Speaking to FE, Foundation for Public Economics & Policy Research director Mahesh Purohit said that the present rate should be retained. Considering that we have no concrete social security scheme, the interest rate should be left untouched. The decision on interest rates would be based more on political circumstances rather than economic ones. However, the government should refrain from being tempted to increase the rate, he added.
Dr Charan Wadhva, president, Centre for Policy Research, echoed the same sentiments. It is a political issue rather than a pure economic one and party pressures will come into play, he said, adding that the government must ensure than it is not increased.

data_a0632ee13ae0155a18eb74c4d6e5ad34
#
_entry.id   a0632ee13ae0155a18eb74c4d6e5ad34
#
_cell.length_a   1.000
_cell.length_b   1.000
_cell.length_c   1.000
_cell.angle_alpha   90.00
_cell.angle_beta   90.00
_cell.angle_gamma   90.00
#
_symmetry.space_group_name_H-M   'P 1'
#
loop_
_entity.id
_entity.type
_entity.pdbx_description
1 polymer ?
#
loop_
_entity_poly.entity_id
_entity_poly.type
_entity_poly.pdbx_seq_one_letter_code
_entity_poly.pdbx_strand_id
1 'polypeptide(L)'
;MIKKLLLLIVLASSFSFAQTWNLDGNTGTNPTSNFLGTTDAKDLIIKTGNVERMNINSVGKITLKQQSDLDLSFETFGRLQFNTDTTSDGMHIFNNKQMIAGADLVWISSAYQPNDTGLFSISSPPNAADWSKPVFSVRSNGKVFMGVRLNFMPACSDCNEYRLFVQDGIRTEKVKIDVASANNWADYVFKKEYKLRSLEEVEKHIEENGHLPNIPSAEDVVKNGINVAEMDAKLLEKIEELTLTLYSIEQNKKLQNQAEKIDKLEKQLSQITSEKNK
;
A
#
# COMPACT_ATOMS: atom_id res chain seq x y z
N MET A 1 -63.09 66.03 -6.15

Indian Council for Research on International Economic Relations (ICRIER) director Arvind Virmani said that it could lead to bankruptcy if the rate paid by the EPF is increased while the rate of investment remains unchanged.
The total corpus of the EPF is around Rs 1.28 lakh crore. This includes Rs 71,000 crore of employees provident fund, Rs 52,000 crore of employees pension fund and Rs 4,000 crore of employees deposit linked insurance scheme.
The interest rate on EPF deposits, which was 12 per cent since 1989-90, was reduced from July 2000 to 11 per cent.
It was further reduced to 9.5 per cent for 2001-02 and 2002-03. For 2003-04 it was again reduced to 9 per cent but the EPFO announced a golden jubilee bonus interest of 0.5 per cent, thus making the composite rate of interest at 9.5 per cent.